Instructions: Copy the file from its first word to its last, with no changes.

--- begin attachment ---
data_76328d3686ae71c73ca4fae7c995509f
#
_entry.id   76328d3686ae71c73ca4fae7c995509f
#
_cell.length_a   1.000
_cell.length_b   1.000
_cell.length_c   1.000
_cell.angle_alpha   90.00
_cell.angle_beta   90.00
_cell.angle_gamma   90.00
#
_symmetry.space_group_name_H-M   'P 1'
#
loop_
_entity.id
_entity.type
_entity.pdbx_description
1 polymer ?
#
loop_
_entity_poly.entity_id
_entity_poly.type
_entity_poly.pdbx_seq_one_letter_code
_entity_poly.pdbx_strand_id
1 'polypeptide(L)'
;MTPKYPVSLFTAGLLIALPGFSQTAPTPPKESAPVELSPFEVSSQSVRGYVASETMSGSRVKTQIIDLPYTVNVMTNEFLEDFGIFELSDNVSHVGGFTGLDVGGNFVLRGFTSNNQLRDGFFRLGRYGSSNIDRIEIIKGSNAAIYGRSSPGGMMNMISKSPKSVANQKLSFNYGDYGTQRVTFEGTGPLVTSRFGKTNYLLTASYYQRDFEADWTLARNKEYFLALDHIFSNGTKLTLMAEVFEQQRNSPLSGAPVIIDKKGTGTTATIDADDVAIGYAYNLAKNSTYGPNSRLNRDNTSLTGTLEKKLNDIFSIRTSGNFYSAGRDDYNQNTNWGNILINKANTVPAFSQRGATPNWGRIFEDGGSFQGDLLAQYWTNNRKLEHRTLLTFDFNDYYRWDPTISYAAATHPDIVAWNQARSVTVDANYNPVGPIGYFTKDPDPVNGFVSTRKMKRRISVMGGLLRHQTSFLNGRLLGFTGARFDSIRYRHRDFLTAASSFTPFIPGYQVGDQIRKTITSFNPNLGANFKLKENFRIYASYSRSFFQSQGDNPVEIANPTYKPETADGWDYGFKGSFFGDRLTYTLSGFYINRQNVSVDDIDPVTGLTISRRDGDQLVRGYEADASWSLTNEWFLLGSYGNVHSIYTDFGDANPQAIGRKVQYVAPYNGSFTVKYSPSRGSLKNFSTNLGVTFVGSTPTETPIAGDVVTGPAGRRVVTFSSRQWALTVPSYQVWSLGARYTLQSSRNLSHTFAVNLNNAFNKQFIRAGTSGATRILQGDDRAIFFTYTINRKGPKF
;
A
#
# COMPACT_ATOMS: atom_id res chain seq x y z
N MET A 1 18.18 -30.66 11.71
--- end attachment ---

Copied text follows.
data_76328d3686ae71c73ca4fae7c995509f
#
_entry.id   76328d3686ae71c73ca4fae7c995509f
#
_cell.length_a   1.000
_cell.length_b   1.000
_cell.length_c   1.000
_cell.angle_alpha   90.00
_cell.angle_beta   90.00
_cell.angle_gamma   90.00
#
_symmetry.space_group_name_H-M   'P 1'
#
loop_
_entity.id
_entity.type
_entity.pdbx_description
1 polymer ?
#
loop_
_entity_poly.entity_id
_entity_poly.type
_entity_poly.pdbx_seq_one_letter_code
_entity_poly.pdbx_strand_id
1 'polypeptide(L)'
;MTPKYPVSLFTAGLLIALPGFSQTAPTPPKESAPVELSPFEVSSQSVRGYVASETMSGSRVKTQIIDLPYTVNVMTNEFLEDFGIFELSDNVSHVGGFTGLDVGGNFVLRGFTSNNQLRDGFFRLGRYGSSNIDRIEIIKGSNAAIYGRSSPGGMMNMISKSPKSVANQKLSFNYGDYGTQRVTFEGTGPLVTSRFGKTNYLLTASYYQRDFEADWTLARNKEYFLALDHIFSNGTKLTLMAEVFEQQRNSPLSGAPVIIDKKGTGTTATIDADDVAIGYAYNLAKNSTYGPNSRLNRDNTSLTGTLEKKLNDIFSIRTSGNFYSAGRDDYNQNTNWGNILINKANTVPAFSQRGATPNWGRIFEDGGSFQGDLLAQYWTNNRKLEHRTLLTFDFNDYYRWDPTISYAAATHPDIVAWNQARSVTVDANYNPVGPIGYFTKDPDPVNGFVSTRKMKRRISVMGGLLRHQTSFLNGRLLGFTGARFDSIRYRHRDFLTAASSFTPFIPGYQVGDQIRKTITSFNPNLGANFKLKENFRIYASYSRSFFQSQGDNPVEIANPTYKPETADGWDYGFKGSFFGDRLTYTLSGFYINRQNVSVDDIDPVTGLTISRRDGDQLVRGYEADASWSLTNEWFLLGSYGNVHSIYTDFGDANPQAIGRKVQYVAPYNGSFTVKYSPSRGSLKNFSTNLGVTFVGSTPTETPIAGDVVTGPAGRRVVTFSSRQWALTVPSYQVWSLGARYTLQSSRNLSHTFAVNLNNAFNKQFIRAGTSGATRILQGDDRAIFFTYTINRKGPKF
;
A
#
# COMPACT_ATOMS: atom_id res chain seq x y z
N MET A 1 18.18 -30.66 11.71